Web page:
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Hot, dry fall weather forcing farmers to harvest early to adapt

Posted at 3:33 PM, Oct 01, 2019
and last updated 2019-10-01 17:42:58-04

CROSBY TWP., Ohio — With high temperatures breaking records late into the year, farmers are really feeling the heat as they're forced to harvest crops early in order to save them.

Dennis Heyob, owner of Heyob Farms in Crosby Township, is working to harvest his soybeans now -- on Oct. 1.

"We'll be done harvesting soybeans tomorrow and we've never harvested soybeans this early," he said.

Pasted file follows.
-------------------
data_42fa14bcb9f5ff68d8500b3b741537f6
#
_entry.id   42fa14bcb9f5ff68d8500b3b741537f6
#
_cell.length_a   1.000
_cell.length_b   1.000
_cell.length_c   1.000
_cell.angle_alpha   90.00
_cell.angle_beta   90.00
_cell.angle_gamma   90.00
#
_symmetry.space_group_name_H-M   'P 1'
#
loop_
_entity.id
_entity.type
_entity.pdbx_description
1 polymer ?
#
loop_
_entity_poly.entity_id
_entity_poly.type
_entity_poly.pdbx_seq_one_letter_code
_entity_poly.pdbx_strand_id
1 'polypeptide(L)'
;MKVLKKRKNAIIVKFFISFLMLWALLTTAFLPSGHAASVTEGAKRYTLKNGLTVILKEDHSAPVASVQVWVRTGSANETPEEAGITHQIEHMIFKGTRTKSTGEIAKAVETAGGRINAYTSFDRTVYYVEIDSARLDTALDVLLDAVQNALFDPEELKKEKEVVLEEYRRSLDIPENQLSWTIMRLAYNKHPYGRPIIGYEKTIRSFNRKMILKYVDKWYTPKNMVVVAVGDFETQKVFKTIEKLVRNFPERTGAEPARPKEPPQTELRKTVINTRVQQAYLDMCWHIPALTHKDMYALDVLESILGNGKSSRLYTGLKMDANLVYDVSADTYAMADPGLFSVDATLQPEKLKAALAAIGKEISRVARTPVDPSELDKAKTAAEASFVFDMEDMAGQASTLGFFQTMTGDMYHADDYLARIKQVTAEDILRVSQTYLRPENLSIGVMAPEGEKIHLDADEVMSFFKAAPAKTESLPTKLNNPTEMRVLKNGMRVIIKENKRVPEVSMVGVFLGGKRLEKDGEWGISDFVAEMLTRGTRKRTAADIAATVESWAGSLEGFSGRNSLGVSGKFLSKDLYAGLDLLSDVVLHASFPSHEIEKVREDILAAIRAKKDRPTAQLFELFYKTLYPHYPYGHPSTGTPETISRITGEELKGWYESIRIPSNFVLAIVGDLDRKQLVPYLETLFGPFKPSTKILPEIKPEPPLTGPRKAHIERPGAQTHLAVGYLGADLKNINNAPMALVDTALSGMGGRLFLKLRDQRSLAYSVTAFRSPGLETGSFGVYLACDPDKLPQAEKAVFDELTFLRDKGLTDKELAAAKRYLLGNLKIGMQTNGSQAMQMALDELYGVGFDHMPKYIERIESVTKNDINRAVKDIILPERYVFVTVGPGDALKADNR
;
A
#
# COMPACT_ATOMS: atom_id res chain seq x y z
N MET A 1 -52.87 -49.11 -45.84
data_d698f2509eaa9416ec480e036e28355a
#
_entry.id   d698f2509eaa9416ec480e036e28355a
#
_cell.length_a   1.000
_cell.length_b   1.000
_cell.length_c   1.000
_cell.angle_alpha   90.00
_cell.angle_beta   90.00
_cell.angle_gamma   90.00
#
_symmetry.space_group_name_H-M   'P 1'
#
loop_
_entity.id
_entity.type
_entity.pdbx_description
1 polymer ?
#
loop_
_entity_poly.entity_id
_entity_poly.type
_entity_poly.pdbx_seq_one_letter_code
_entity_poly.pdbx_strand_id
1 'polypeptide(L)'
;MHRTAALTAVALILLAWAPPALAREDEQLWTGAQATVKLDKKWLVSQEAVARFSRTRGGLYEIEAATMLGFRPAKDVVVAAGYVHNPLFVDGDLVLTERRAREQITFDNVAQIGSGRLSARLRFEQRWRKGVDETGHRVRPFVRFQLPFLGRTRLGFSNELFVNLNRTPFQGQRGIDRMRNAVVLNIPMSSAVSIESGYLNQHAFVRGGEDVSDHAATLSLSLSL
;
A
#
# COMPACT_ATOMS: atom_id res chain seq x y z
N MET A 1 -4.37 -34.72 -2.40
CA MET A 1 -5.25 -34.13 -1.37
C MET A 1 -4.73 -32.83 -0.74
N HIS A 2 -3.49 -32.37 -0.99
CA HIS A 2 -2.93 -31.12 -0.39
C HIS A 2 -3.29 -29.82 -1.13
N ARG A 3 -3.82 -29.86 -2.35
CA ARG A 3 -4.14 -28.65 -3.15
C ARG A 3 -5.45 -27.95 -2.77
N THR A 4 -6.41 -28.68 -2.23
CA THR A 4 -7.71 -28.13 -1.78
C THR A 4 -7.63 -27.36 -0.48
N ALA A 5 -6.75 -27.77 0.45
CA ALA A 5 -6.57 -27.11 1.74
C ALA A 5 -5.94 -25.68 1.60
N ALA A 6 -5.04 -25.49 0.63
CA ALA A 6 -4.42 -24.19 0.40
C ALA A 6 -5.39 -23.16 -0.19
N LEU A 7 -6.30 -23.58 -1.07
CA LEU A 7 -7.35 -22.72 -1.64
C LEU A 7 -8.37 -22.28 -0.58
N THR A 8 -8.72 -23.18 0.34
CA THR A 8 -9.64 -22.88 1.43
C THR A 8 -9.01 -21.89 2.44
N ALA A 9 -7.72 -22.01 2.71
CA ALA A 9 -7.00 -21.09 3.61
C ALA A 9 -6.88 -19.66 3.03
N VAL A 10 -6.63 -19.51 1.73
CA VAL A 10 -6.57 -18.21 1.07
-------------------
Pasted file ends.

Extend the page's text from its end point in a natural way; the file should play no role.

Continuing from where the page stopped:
This time of the year, Heyob said he's used to seeing at least two inches of much-needed rain that helps keep the crop growing into the fall. But this year, that's not the case, and he and his brother are forced to harvest early.

After a wet spring season that delayed planting times for many farmers across the Midwest, this hot, dry fall has been extra painful.

"We got some planted early before the rains hit," said Heyob. "Some of the rain water went over the young soybean plants and that dwarfed their growth."

Heyob said he and his brother feel the planting season was stunted on both ends, from the heavy spring rains that prevented early planting and stunted plants that were in the ground, to the dry, hot fall that's forcing him to harvest smaller plants earlier.